unraveling our spiritual identity

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Contrary to long-held assumptions, psychological development can continue throughout the lifespan. Motives, emotions, morality, cognition, life tasks, and the sense of identity are all capable of growth in adulthood. It is increasingly clear that conventional adulthood does not represent full psychological maturity. The first ‘full-spectrum’ theory of development suggests that the advanced stages of conventional, personal, and psychological development merge into transconventional, transpersonal, and spiritual stages. One crucial implication is that what we have considered ‘normality’ is actually a form of arrested development. This idea is a more precise formulation of Abraham Maslow’s comment, ‘What we call normality in psychology is really a psychopathology of the average, so undramatic and so widely spread that we don’t even notice it.’ Growth involves movement into the unknown and often requires surrendering familiar ways of being. Consequently, we tend to fear growth. The tragic result, as both psychologists and philosophers have recognized, is that we actually deny and defend against our greatness and potential. The existential philosopher Kierkegaard described how we seek ‘tranquilization by the trivial,’ while others speak of the ‘repression of the sublime.’ Defenses against transpersonal development also operate in society. Cultures seem to function not only to educate, but also as collective conspiracies to constrict consciousness. As such they mirror and magnify our individual ambivalence toward transcendence. What capacities lie unrecognized within us? How can we overcome these blocks and foster individual and collective maturation? This may be one of the most crucial questions of our time, and the fate of our civilization and planet may depend on it……Roger Walsh

where are those undertones of self-worth we cannot quite place? do we not realize how we are held back? do we understand how small this world really is? do we know where our values come from? how trivial is our lonesomeness? can we rise above our fears (collectively) and live with grace?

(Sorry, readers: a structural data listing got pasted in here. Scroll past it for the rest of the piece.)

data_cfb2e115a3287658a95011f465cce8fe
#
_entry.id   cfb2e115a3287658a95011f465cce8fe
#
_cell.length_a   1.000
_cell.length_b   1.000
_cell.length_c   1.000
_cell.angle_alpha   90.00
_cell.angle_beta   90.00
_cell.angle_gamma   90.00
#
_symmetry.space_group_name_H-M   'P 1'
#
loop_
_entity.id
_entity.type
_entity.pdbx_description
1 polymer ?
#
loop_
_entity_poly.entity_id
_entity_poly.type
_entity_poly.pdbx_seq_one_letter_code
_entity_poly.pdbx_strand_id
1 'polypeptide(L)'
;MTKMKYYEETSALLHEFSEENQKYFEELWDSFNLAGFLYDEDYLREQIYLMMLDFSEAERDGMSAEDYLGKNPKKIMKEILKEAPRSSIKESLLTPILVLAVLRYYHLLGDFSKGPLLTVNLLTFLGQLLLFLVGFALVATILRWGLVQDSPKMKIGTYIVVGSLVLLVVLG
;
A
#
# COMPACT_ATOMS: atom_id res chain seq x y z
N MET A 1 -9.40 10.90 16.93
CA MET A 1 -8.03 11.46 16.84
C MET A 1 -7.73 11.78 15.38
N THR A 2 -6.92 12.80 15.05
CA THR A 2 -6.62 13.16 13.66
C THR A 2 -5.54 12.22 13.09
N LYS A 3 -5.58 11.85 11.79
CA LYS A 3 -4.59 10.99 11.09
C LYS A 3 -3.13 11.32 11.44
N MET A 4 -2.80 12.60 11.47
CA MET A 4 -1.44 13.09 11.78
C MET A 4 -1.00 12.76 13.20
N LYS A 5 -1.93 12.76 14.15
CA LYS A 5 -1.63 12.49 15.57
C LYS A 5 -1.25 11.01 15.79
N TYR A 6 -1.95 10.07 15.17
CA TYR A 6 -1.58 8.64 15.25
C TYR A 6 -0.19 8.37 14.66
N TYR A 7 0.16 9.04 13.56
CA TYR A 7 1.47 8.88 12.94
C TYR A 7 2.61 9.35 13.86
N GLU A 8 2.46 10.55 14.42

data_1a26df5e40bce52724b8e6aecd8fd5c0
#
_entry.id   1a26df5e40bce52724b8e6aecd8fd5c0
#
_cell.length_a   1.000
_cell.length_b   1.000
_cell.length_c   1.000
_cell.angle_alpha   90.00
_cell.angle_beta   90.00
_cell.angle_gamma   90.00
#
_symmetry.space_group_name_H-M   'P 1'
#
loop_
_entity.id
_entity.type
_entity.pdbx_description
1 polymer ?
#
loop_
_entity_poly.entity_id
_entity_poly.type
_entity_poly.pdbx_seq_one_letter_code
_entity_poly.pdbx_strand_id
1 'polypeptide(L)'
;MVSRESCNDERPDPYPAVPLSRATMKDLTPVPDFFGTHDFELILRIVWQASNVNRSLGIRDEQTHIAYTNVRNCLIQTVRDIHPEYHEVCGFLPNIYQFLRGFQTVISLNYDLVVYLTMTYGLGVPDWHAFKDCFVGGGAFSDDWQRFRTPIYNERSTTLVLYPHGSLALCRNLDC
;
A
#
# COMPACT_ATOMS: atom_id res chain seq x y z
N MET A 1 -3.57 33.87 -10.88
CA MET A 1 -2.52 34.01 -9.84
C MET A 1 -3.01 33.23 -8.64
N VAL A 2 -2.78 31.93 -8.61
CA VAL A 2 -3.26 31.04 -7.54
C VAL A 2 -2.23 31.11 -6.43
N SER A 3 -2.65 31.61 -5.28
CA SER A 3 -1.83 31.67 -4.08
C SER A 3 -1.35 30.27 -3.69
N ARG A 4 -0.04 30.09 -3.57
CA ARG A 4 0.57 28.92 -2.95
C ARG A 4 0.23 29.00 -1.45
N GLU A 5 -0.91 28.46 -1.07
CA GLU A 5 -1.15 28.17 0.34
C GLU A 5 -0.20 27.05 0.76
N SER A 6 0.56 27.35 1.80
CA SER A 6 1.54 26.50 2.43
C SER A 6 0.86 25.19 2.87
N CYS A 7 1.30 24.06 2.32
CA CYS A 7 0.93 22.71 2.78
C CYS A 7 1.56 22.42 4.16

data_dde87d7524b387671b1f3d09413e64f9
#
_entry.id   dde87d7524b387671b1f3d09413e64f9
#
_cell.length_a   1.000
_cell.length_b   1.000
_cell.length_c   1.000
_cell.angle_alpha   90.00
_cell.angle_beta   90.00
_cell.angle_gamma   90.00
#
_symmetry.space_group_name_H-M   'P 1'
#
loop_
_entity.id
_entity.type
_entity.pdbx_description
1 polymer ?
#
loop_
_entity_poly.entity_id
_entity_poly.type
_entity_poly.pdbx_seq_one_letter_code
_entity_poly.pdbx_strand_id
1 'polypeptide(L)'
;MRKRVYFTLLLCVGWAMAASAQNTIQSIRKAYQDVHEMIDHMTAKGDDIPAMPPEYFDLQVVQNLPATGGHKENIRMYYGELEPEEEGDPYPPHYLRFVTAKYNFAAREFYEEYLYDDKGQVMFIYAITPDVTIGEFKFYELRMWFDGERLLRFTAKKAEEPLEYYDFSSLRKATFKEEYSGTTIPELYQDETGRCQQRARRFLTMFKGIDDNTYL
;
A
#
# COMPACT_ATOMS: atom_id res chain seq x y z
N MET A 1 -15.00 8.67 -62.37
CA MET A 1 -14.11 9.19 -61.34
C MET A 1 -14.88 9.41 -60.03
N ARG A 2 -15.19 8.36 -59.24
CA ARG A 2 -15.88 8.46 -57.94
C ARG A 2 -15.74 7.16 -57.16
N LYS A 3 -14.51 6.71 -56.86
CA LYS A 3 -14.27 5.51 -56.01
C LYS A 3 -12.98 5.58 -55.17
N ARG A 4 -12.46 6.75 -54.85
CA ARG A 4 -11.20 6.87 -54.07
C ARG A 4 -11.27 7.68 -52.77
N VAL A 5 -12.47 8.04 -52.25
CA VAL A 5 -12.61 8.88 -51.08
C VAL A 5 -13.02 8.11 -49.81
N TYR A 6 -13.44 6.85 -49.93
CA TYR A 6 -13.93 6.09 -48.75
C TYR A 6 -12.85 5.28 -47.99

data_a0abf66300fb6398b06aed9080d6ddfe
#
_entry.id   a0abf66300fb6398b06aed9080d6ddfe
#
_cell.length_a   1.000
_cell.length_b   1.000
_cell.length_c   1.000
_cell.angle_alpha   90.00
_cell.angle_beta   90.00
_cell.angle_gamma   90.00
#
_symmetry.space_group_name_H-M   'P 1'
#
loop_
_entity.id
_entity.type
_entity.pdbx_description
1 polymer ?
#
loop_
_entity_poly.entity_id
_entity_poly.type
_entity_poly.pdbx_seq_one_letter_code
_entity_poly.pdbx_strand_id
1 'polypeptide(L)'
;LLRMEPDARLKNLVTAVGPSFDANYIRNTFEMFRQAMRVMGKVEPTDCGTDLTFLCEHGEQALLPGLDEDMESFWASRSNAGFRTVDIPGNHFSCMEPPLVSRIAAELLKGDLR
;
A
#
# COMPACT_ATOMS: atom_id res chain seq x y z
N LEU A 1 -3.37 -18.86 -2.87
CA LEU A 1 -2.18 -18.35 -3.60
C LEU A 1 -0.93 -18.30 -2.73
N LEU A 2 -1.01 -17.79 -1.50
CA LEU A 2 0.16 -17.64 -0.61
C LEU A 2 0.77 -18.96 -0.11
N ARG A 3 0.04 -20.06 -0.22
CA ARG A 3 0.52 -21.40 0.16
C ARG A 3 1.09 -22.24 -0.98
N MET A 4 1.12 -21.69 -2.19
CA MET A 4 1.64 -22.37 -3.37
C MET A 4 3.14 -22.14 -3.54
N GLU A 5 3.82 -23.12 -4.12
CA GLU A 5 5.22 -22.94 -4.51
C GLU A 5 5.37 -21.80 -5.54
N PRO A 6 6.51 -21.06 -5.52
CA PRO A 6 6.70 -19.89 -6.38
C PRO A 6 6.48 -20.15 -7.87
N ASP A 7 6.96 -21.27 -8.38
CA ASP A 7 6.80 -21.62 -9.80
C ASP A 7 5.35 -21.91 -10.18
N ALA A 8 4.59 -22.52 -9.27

Known as the ‘perennial philosophy’- ‘perennial’ precisely because it shows up across cultures and across the ages with essentially similar features- this worldview has, indeed, formed the core not only of the world’s great wisdom traditions, from Christianity to Buddhism to Taoism but also of the greatest philosophers, scientists, and psychologists. So overwhelmingly widespread is the perennial philosophy that is is either the single greatest intellectual error ever to appear in humankind’s history or it is the single most accurate reflection of reality yet to appear. Central to the perennial philosophy is the notion of ‘the great chain of being.’ The idea itself is fairly simple. Reality, according to the perennial philosophy, is not one-dimensional; it is not a flatland of uniform substance. Rather, reality is composed of several different but continuous dimensions. At one end of this continuum of being or spectrum of consciousness is what we in the West would call ‘matter’ or the insentient and the non-conscious, and at the other end is ‘spirit’ or ‘godhead’ or the ‘super-conscious.’ Arrayed in between are the other dimensions of being arranged according to their individual degrees of reality (Plato), actuality (Aristotle), inclusiveness (Hegel), consciousness (Aurobindo), clarity (Leibniz), value (Whitehead), or knowingness (Garab Dorje). The central claim of the perennial philosophy is that men and women can develop all the way up the hierarchy to Spirit itself, therein to realize a ‘supreme identity’ with Godhead. Which brings us to the most notorious paradox in the philosophy. Wisdom traditions subscribe to the notion that reality manifests in levels or dimensions, with each higher dimension being more inclusive and therefore ‘closer’ to the absolute totality of Spirit. In this sense, Spirit is the summit of being, the highest rung in evolution. But it is also true that Spirit is the wood out of which the entire ladder and all its rungs are made; spirit is the suchness, the isness, the essence of each and everything that exists. Thus, Spirit is both the highest goal of all development and the ground of the entire sequence, as present fully at the beginning as at the end……Ken Wilber

is Spirit in us?

Go ahead, light your candles and burn your incense

and ring your bells and call out to God,

but watch out,

because God will come

and He will put you on His anvil

and fire up His forge

and beat you and beat you

until He turns brass into pure gold.

….Sant Keshavadas

3 thoughts on “unraveling our spiritual identity

  1. Pingback: Melanie Misses Herself | melanie's blog

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